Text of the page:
This Is How Most Hotels Make Their Breakfast Eggs

Whether it's first-rate room service or your standard brunch buffet, there's something about a hotel spread that always feels extra special. Yet, have you ever wondered how busy hotels manage to consistently churn out mass quantities of the perfect scramble each morning? The answer lies in a surprisingly simple secret: powdered eggs.

Behind the scenes, hotel kitchens are employing this crucial ingredient in their breakfast assembly line to save time and control quality. But first the eggs go through a meticulous process before reaching your plate. The dehydration process starts with fresh eggs that are beaten and then pasteurized to reduce any risk of salmonella. Then, the moisture is removed through controlled heat. Spray-drying is a popular technique that turns the liquid into tiny droplets using a sprayer, before putting them in a drying chamber where the water evaporates. What's left behind is a powdery substance that retains the flavor of fresh eggs, which gets stored in food-safe containers to later be reconstituted.

Why dehydrated eggs are used for hotel breakfasts

The use of dehydrated eggs offers several advantages for hotels. For one, it simplifies the cooking process by eliminating the need to crack hundreds of fresh eggs for the scores of guests that pass through. They also never have to worry about complaints related to an errant shell fragment. The best reason is that the powder guarantees consistency in taste and texture since it yields the same result every time the eggs are rehydrated and cooked. Finally, egg powder has a much longer shelf life compared to its fresh counterparts (up to 10 years), which means reduced food waste and logistical challenges for hotel operations.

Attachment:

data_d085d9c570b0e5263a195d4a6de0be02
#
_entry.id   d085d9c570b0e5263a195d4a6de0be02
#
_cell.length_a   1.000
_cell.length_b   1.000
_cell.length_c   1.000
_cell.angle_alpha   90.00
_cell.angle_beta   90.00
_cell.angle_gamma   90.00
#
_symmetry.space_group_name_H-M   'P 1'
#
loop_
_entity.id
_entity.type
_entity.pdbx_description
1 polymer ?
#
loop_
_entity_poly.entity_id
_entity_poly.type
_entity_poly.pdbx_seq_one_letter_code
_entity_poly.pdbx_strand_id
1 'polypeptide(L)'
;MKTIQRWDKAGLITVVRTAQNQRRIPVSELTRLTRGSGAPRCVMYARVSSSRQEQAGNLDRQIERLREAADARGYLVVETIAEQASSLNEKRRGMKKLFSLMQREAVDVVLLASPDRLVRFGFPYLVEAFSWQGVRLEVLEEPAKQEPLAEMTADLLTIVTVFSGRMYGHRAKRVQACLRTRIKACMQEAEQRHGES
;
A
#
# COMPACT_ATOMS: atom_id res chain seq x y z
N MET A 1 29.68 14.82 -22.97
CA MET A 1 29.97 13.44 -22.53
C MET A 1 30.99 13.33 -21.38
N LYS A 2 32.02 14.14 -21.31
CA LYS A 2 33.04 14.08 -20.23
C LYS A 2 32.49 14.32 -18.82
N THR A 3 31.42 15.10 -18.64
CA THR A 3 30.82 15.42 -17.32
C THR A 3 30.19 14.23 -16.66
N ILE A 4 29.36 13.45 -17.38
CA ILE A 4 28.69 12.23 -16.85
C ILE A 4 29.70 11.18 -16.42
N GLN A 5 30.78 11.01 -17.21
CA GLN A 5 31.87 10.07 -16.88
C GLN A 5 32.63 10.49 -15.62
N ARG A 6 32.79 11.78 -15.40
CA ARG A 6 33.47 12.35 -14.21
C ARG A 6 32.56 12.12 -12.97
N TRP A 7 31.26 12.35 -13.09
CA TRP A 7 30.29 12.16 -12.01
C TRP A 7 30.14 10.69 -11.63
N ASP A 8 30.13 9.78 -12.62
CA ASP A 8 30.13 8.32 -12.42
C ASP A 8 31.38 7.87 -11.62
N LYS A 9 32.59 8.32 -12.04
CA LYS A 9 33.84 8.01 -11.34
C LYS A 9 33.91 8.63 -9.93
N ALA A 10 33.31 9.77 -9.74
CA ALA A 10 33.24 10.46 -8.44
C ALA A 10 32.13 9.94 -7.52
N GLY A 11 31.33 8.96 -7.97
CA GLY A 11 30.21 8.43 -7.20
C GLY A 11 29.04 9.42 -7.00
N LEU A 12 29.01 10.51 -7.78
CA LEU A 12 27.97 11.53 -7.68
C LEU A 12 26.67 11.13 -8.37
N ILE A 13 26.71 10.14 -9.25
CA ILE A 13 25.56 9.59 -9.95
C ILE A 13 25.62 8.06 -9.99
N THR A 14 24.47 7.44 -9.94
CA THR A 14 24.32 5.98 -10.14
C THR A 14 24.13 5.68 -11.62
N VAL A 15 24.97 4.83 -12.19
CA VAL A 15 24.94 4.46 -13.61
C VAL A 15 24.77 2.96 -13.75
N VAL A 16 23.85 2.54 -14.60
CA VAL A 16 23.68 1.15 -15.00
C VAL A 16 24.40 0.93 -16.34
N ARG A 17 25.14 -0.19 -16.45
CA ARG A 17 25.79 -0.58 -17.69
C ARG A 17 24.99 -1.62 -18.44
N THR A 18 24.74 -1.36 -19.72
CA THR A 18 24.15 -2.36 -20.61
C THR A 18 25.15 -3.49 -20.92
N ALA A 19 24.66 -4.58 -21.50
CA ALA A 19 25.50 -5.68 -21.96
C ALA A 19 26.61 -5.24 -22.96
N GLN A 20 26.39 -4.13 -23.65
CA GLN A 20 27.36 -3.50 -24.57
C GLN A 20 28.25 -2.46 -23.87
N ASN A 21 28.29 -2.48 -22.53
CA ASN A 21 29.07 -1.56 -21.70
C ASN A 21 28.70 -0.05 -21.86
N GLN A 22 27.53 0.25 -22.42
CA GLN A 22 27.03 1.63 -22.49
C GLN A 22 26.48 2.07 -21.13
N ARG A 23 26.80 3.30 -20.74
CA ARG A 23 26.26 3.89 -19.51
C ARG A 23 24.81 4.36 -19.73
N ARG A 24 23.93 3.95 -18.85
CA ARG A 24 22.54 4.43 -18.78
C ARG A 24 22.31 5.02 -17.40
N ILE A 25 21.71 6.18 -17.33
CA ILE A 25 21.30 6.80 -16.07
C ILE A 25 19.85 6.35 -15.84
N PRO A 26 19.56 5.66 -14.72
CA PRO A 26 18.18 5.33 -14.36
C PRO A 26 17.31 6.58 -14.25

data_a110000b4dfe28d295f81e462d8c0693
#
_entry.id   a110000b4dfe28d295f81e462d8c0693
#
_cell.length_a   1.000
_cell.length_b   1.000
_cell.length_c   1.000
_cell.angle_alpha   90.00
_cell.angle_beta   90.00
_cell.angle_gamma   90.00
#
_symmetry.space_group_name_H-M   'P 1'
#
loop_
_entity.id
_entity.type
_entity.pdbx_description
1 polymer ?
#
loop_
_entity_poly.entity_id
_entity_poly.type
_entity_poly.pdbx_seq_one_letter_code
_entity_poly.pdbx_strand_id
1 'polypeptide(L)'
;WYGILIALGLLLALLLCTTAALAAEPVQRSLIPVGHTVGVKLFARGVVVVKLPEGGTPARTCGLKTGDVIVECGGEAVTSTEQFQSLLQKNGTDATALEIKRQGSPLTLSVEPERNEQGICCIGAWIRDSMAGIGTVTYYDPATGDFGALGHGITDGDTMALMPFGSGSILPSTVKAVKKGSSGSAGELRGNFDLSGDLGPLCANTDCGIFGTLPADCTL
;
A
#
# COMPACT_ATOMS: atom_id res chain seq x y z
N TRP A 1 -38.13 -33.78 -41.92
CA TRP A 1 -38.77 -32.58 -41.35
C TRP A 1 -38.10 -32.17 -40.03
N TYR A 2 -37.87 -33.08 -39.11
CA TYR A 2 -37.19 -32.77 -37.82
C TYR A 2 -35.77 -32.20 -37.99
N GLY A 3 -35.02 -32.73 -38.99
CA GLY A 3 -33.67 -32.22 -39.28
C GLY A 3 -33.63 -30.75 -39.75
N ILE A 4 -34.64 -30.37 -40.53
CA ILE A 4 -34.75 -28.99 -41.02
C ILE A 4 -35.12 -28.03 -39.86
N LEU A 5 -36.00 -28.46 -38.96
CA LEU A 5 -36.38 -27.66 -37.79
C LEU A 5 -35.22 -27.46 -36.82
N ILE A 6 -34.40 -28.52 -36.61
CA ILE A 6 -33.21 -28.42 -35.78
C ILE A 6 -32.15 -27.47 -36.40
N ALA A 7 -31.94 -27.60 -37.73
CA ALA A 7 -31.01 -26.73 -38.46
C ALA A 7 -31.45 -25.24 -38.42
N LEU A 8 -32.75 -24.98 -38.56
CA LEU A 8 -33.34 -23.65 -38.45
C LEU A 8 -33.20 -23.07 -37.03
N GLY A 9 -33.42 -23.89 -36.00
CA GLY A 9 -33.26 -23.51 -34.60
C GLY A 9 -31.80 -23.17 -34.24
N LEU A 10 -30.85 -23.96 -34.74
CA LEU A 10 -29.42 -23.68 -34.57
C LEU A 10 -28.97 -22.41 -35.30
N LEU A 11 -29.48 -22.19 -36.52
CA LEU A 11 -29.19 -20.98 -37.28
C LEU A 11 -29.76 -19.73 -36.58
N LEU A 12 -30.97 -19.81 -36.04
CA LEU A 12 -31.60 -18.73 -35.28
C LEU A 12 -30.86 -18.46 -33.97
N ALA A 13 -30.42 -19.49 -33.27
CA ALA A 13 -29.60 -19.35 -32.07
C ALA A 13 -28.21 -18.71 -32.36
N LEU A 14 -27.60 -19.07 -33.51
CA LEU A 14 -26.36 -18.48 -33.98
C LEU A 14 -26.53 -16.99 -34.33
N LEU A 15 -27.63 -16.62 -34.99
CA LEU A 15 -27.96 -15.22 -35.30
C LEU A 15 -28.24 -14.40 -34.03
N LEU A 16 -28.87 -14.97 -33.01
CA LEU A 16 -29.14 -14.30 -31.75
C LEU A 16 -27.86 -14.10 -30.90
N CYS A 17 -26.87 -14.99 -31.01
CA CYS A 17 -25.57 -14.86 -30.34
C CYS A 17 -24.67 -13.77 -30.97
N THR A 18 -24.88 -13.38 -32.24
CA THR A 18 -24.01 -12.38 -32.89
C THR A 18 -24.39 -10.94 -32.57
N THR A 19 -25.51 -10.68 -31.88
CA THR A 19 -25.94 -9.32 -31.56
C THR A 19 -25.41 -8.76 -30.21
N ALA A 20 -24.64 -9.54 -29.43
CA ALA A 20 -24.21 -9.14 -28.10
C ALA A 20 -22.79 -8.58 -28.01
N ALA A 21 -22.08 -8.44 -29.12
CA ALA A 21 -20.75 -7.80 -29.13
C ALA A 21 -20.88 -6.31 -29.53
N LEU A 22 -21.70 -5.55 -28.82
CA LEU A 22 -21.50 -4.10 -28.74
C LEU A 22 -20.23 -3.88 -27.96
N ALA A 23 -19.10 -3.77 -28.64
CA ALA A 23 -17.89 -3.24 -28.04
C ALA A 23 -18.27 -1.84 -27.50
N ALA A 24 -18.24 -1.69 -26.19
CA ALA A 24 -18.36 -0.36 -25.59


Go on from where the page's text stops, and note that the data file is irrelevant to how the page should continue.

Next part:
Convenience and efficiency are obvious advantages, but some may question the nutritional value of this powdered version compared to fresh eggs. According to the nutrition facts page from the powdered egg maker, Hibernate, the amount of whole powdered egg (2 ½ tablespoons) that equals one normal egg is comparable in protein content. However, manufacturers often fortify dehydrated eggs with anticaking agents, along with additional vitamins and minerals to compensate for any potential losses, ensuring a fresh and nutritious breakfast choice.

How to cook with dehydrated eggs at home

Incorporating dehydrated eggs into home cooking offers similar benefits to those enjoyed by hotels: convenience, consistency, and extended shelf life, all while saving you precious real estate in the fridge. And you shouldn't limit yourself to breakfast — fluffy scrambled eggs and hearty omelets may be your go-to for the whole-egg edition of this powdered ingredient, but home cooks can experiment with different dehydrated egg products in a variety of recipes. 

Alternative versions, consisting of only egg whites or yolks, can also be substituted in just about any recipe from beverages to baked goods by simply rehydrating with water or milk. Adding a few scoops of powdered egg whites to your post-gym protein shake can help meet your macros for the day. Turn to a yolks-only mix to craft a tart and creamy lemon curd or even homemade mayonnaise. The sky's the limit on where you can sprinkle these space-age œufs. 

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